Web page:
CONCORD, N.C. (AP) — Joe Gibbs has had many special nights in football and auto racing. Few were bigger than Sunday’s showing in the Coca-Cola 600.
The head of Joe Gibbs Racing had plenty to celebrate: Kyle Busch returned to points racing and finished 11th; Matt Kenseth won the pole and ended fifth; and Denny Hamlin, the All-Star Race winner last week, fought for a title before finishing seventh.
The highlight, though, was Carl Edwards’ first victory for his new JGR team in NASCAR’s longest race.
“In so many ways,” said Gibbs, the three-time Super Bowl winner with Washington and three-time NASCAR championship team owner, “it’s a big deal for us.”
Things for JGR may get even bigger this season.
Edwards becomes the third of four Gibbs’ racers with a victory, just about locking them into NASCAR’s 10-race, year-end championship chase. Gibbs said the program can now concentrate on getting Busch into contention after he missed three months because of a serious accident at Daytona three months ago.
Gibbs’ plans when he brought in Edwards as a fourth team are taking shape in a big, big way.
“We’ve taken a long time to catch up, I’m not saying we’ve caught up” to other power programs like Hendrick Motorsports and Stewart-Haas Racing, Gibbs said. “Over the last two races here, it’s a big deal for us.”
Edwards won his first Coca-Cola 600 with a gutsy call from crew chief Darian Grubb to pit earlier than most competitors and stay on the track while the field was diving in for full tanks and fresh tires. Edwards held off Greg Biffle over the final laps for his 24th career Sprint Cup victory.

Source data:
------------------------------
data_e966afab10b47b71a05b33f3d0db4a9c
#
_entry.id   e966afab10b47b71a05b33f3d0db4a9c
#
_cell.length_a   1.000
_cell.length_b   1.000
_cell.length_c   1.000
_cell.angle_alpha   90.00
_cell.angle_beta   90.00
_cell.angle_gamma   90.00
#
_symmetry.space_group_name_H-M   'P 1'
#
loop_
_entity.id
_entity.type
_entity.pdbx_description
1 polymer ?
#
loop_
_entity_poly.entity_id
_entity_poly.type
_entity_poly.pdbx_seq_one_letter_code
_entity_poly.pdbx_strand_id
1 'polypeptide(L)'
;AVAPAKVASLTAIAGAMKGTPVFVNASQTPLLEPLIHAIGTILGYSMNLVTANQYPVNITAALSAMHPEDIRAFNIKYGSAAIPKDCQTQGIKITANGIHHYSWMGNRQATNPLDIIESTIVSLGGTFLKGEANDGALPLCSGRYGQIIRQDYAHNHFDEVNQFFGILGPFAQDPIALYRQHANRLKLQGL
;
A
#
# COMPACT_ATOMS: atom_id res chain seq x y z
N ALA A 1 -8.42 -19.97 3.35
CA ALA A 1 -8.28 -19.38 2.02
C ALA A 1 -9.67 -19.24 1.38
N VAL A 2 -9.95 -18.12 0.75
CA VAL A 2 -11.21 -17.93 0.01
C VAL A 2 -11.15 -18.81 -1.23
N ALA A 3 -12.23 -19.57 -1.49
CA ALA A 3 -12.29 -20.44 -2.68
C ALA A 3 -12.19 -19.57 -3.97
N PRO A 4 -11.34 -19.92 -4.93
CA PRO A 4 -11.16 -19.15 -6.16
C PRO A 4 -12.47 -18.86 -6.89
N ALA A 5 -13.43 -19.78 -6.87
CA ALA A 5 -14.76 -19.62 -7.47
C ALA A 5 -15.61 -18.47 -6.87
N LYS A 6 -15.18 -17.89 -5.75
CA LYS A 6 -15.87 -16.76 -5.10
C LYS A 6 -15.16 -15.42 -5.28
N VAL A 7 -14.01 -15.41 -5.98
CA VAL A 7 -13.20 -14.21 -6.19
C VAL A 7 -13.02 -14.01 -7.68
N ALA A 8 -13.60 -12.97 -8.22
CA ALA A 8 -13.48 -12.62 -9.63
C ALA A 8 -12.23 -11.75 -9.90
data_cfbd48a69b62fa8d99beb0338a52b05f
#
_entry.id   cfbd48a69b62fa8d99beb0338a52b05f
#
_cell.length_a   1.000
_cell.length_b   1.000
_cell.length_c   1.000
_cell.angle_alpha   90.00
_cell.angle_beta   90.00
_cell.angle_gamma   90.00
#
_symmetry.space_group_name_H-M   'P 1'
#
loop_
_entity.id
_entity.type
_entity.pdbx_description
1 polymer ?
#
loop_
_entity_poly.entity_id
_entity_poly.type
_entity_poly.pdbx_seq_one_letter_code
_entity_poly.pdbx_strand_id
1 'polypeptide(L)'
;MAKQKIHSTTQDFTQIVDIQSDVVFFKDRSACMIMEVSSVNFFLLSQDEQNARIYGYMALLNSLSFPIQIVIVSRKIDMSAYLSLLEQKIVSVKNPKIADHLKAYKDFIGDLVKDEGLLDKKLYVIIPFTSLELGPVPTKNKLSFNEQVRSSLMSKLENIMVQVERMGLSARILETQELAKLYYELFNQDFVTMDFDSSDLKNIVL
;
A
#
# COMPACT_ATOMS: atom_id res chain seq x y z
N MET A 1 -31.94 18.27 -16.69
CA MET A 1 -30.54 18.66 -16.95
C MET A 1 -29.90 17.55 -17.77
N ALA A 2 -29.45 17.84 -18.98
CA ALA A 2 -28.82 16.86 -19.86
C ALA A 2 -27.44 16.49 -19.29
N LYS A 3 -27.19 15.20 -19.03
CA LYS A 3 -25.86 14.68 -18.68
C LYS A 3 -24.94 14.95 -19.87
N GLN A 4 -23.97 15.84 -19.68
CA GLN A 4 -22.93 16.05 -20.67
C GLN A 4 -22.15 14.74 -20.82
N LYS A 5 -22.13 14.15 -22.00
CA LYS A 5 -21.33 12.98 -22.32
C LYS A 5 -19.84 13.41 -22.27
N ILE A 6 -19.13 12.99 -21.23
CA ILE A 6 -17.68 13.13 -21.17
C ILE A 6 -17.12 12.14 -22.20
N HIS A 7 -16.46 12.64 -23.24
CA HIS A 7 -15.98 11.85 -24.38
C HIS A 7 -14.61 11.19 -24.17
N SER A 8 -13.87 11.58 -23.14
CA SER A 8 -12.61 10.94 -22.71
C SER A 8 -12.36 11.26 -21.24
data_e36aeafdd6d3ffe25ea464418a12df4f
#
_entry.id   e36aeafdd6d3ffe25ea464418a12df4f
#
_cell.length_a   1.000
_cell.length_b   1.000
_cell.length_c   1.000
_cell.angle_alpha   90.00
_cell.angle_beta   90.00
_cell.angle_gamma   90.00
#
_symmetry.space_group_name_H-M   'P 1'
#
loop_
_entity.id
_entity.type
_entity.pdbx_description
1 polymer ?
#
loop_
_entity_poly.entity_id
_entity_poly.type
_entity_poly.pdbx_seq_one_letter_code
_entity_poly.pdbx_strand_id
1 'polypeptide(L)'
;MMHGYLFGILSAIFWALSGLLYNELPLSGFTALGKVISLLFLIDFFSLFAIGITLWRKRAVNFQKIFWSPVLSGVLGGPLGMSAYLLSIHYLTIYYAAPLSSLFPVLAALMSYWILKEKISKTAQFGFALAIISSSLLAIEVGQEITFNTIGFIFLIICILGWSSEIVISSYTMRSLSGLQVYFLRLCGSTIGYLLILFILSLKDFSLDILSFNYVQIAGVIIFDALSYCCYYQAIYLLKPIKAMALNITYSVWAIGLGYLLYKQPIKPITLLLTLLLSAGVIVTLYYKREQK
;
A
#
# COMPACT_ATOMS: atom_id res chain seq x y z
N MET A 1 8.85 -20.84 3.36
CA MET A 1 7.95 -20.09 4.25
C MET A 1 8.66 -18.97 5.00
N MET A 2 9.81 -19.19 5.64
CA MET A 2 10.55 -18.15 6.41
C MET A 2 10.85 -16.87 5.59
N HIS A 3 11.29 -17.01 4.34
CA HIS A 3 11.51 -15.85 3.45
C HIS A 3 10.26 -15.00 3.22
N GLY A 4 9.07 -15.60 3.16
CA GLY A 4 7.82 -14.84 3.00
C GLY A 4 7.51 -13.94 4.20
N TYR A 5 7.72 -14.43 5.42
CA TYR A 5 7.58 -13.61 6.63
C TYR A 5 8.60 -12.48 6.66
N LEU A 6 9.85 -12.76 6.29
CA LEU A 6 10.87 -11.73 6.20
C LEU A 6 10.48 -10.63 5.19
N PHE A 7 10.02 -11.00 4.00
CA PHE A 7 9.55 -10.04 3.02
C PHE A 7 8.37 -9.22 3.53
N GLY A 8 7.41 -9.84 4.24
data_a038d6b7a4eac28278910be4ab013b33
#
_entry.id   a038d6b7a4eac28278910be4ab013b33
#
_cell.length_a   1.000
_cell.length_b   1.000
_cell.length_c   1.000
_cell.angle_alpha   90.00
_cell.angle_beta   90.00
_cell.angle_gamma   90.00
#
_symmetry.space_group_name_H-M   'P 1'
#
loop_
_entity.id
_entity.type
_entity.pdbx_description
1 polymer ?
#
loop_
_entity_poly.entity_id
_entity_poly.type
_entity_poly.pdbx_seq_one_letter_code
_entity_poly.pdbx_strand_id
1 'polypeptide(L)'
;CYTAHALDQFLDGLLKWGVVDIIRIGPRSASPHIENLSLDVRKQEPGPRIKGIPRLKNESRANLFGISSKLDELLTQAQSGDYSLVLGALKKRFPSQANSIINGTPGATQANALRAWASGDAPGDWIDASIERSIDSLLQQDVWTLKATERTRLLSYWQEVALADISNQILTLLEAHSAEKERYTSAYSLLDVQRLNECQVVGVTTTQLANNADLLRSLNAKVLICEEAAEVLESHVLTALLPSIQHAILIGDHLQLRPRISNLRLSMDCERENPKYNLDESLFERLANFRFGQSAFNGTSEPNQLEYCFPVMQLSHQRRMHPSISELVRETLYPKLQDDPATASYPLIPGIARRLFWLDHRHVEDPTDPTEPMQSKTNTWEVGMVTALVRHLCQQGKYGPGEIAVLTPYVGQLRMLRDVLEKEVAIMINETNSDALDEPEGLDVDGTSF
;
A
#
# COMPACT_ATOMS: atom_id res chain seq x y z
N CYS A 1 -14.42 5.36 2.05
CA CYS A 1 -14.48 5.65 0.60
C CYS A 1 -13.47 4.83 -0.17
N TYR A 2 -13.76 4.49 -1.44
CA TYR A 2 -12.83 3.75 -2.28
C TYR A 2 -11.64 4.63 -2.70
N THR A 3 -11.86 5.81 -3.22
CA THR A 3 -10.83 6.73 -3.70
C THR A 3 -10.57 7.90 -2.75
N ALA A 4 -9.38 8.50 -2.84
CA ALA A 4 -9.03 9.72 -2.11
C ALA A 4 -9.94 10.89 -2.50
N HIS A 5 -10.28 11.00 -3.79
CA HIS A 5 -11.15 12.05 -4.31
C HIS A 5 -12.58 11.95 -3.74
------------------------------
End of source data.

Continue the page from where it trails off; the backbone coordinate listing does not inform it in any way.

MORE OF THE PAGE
For Edwards, the win was more special because of what it meant to those like Gibbs, who took a chance the talented driver was capable of bigger things.
“I have been stressed, you can ask the people close to me. I’m just so competitive and I’m not happy with how we’ve performed and the results,” Edwards said. “I feel like this is a gift. As much as I’ve been frustrated, this is truly a gift.”
And one that’s been shared with the entire organization this season.
Kenseth had made a big splash with seven wins in 2013 when he, like Edwards, left Roush Fenway Racing to join Gibbs’ crew. Then the former NASCAR champion was shut out last season before rebounding with a win at Bristol last month.
Hamlin won 14 races between 2010-2012 with Gibbs, but just one each the next two seasons. He, too, has shown renewed power this spring with a victory at Martinsville in March and last week’s $1 million win in the All-Star event.
Busch had won 24 races in his first seasons with Gibbs before notching just one in 2014. He felt primed for a big showing until he broke his right leg and left foot in the Xfinity race at Daytona and had not raced until Charlotte’s All-Star event. The Coca-Cola 600 was the first time racing for points — he received a waiver from NASCAR to compete for the title should he qualify — this season.
Busch said he held up well, although his leg felt a bit sore following the 600-mile marathon and believes the effort bodes well for his chances to pick up the necessary victory that would get him into the chase.
“I feel like this was a good night and a great accomplishment,” he said. “I feel like coming back this quick was a huge task.”
Busch said he’s now pointed to joining his teammates in the playoffs this fall.
Edwards said his win was as much relief as excitement because he wants to do so much for the Gibbs’ organization. The Charlotte victory means he and his crew can plan and prepare for the playoffs.
“Hopefully, all that bad luck we had got, I guess it got negated or equaled out by the good luck today,” he said.
Kenseth said all of JGR must concentrate on the 14 races left before the playoffs. He was glad to take the pole and finish near the front, but isn’t thinking about much else than Dover next weekend.
“In May, I’m more worried about what’s coming here in front of us,” he said. “Obviously, we all want to be in it, that’s the goal. We want to have all four cars going to Homestead still in the chase.”
It’s a goal that seems possible for JGR.
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